• prior restraints on free speech and freedom of the press—including the threat of prison terms—to prevent statements critical of the vaccines and their effectiveness ( 48%); or
  • internment camps for the unvaccinated ( 48%); or, most frightening,
  • “temporarily removing parents’ custody of their children if parents refuse to take the COVID-19 vaccine” (29%).

Those survey results suggest that the powerful worldwide campaign for vaccination threatens to create a climate in which the unvaccinated are deprived of fundamental human rights. Church leaders should speak out against that dangerous attitude. Remember: the Vatican has clearly taught that vaccination must be voluntary. There can be no justification for treating the unvaccinated with contempt.

3) The Church must work for change.

Whether or not we can reach accord on the morality of the Covid vaccines, Catholics should all agree on the immorality of using fetal tissues, acquired from abortions, for commercial purposes. The Vatican has consistently taught that even when the use of tainted vaccines can be justified, those who accept vaccination have a moral obligation to speak out, to press for the introduction of vaccines developed by moral means.

Pope Francis has met twice in the past year with Albert Bourla, the CEO of Pfizer, we are reliably informed. Did the Pontiff seize the opportunity to press Bourla on this issue—to insist the Pfizer should change its production system to eliminate the moral obloquy? Unfortunately there is no evidence that he did.

Nor is the Pope alone in his silence. Scores of American bishops have issued strong endorsements of vaccination, and even in many cases mandated vaccination for their diocesan clergy and employees. If any of those same bishops have issued equally strong calls for a change in the process of vaccine development, I have missed them. And so the Church has missed another opportunity to promote the Gospel of Life.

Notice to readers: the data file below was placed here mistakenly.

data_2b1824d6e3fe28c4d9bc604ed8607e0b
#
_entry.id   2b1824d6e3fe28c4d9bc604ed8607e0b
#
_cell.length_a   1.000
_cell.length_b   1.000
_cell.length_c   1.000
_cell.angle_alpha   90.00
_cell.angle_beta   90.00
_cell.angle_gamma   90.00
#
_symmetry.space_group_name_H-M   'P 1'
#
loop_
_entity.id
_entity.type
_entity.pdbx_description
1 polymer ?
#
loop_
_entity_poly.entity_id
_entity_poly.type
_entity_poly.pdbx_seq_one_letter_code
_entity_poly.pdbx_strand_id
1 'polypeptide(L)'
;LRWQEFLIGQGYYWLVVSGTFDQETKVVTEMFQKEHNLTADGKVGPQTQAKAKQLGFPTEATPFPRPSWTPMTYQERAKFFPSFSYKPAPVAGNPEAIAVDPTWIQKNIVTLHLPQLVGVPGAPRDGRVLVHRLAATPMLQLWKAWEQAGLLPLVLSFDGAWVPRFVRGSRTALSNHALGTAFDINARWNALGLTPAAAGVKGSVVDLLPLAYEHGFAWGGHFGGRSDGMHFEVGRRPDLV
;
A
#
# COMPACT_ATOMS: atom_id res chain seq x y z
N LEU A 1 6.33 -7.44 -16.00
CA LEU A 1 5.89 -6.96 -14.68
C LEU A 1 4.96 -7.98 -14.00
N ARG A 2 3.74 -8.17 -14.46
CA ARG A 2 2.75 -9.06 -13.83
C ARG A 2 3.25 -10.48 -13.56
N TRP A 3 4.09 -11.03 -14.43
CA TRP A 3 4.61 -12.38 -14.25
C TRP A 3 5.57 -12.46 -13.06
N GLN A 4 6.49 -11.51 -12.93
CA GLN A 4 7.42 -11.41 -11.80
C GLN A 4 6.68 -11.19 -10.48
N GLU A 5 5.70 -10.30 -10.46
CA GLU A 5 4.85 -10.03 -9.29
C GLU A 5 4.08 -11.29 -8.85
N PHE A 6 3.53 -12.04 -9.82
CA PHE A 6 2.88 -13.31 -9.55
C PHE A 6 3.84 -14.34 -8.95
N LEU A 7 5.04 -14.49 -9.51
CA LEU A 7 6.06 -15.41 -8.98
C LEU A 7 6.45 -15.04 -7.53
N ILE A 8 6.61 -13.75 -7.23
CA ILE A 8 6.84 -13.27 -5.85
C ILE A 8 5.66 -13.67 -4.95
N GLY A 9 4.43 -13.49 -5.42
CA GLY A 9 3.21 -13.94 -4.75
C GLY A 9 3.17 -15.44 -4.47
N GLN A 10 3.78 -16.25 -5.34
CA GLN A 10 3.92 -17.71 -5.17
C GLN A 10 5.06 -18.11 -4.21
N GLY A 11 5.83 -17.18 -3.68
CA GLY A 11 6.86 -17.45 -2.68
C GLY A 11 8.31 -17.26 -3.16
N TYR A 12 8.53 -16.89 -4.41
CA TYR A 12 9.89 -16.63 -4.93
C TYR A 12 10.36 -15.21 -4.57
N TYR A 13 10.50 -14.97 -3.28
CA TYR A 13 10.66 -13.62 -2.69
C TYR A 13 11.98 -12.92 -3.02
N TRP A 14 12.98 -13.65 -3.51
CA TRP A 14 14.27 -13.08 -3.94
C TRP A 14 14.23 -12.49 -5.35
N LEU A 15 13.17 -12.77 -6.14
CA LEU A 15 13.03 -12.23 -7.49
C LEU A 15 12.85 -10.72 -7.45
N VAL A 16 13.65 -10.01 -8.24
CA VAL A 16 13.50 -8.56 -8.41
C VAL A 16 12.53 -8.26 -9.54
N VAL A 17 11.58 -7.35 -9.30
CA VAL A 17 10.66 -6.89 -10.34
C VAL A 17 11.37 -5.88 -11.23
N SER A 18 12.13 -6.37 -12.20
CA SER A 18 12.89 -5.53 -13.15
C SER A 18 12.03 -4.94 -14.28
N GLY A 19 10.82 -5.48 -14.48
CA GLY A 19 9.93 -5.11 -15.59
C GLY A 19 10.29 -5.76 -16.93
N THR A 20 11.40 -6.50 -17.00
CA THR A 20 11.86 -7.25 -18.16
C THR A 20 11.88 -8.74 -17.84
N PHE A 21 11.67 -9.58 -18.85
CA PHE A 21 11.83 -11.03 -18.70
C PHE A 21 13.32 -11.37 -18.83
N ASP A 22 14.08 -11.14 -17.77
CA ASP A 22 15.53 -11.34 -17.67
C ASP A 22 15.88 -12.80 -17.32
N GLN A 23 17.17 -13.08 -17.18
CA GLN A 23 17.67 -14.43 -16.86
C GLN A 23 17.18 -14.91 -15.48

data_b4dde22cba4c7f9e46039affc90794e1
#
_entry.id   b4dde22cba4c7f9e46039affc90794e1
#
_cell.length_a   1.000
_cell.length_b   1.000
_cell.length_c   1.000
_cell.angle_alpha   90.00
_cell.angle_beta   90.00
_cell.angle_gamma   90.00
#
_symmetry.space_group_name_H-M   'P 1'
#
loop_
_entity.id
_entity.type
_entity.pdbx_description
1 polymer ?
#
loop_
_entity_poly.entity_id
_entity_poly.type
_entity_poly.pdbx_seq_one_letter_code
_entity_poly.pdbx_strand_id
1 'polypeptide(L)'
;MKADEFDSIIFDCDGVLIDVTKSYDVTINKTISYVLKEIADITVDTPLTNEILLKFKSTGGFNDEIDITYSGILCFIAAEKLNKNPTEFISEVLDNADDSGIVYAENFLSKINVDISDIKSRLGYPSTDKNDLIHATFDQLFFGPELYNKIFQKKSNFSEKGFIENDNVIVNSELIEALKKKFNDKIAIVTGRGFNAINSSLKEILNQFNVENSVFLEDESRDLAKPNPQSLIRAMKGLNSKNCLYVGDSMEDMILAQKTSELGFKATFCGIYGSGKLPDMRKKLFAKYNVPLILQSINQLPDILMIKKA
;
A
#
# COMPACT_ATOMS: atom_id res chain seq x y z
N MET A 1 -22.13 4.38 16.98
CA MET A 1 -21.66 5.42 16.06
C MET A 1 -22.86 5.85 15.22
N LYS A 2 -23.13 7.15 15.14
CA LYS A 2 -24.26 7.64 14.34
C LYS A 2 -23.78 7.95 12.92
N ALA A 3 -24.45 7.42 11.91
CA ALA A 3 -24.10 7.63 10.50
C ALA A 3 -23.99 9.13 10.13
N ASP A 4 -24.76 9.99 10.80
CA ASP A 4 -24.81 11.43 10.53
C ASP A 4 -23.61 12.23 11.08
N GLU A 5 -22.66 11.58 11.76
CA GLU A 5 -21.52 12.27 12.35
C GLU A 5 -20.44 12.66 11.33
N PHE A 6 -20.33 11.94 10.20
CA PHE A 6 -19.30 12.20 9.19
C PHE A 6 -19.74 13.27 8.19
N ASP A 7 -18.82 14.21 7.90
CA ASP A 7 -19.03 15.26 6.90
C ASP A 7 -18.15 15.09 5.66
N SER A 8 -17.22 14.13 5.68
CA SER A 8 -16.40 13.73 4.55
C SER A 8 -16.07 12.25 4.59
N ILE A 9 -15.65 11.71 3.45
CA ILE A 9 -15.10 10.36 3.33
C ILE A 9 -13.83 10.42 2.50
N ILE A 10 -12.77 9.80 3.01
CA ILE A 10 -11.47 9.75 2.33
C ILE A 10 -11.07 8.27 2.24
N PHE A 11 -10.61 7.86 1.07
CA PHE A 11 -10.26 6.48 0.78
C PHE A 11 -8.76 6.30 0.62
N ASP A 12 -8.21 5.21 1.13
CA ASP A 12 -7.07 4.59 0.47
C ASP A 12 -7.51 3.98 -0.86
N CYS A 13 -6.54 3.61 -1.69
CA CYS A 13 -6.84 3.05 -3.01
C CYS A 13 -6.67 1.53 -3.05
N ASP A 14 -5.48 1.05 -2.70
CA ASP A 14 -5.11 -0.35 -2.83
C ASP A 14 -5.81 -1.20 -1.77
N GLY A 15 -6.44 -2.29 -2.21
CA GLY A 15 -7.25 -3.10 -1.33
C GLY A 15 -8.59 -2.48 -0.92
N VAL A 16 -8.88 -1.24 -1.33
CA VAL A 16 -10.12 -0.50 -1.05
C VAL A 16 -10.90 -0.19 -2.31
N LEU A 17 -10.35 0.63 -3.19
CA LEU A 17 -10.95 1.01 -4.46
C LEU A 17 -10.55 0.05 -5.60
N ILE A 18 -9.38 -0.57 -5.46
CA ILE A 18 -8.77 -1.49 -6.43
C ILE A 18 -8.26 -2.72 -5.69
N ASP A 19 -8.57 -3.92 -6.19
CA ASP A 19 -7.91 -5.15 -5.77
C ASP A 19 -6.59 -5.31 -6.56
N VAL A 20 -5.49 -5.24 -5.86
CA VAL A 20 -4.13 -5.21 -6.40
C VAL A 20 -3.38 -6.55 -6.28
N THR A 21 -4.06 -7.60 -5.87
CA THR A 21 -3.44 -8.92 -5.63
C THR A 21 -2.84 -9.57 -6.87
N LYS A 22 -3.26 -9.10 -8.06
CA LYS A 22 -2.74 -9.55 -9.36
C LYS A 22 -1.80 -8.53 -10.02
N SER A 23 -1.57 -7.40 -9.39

Phil Lawler has been a Catholic journalist for more than 30 years. He has edited several Catholic magazines and written eight books. Founder of Catholic World News, he is the news director and lead analyst at See full bio.

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  • Posted by: visions - Jan. 20, 2022 1:23 PM ET USA

    By separating the it’s sacrum from the emperor’s it’s publicum he (Jesus) created the space of freedom of conscience where every power ends, even that of the Roman God-emperor, who thereby becomes a purely human emperor and changes into the beast of the Apocalypse when he nevertheless wants to remain God and denies in inviolable space of conscience ………For this limitation Jesus went to his death; ……..Christianity begins not with a revolutionary but with a martyr. Cardinal Joseph Ratzinger

  • Posted by: feedback - Jan. 19, 2022 9:28 PM ET USA

    Besides the great points you make, it's hard to see any good reasons why the current political and ecclesiastical powers are still dead silent about the obvious benefit of natural immunity of the large, and ever growing, numbers of those who got the virus and recovered.

  • Posted by: dover beachcomber - Jan. 19, 2022 8:55 PM ET USA

    The Church’s leaders have missed not only this chance to advance the Gospel of Life, but every chance to advance the Gospel, period. They could have explained how the Catholic Faith has enabled people through the ages live courageously through dangerous times. How many suicides might have been prevented if priests and bishops had only reminded people to be brave, focus on helping their neighbors, and leave the rest to God?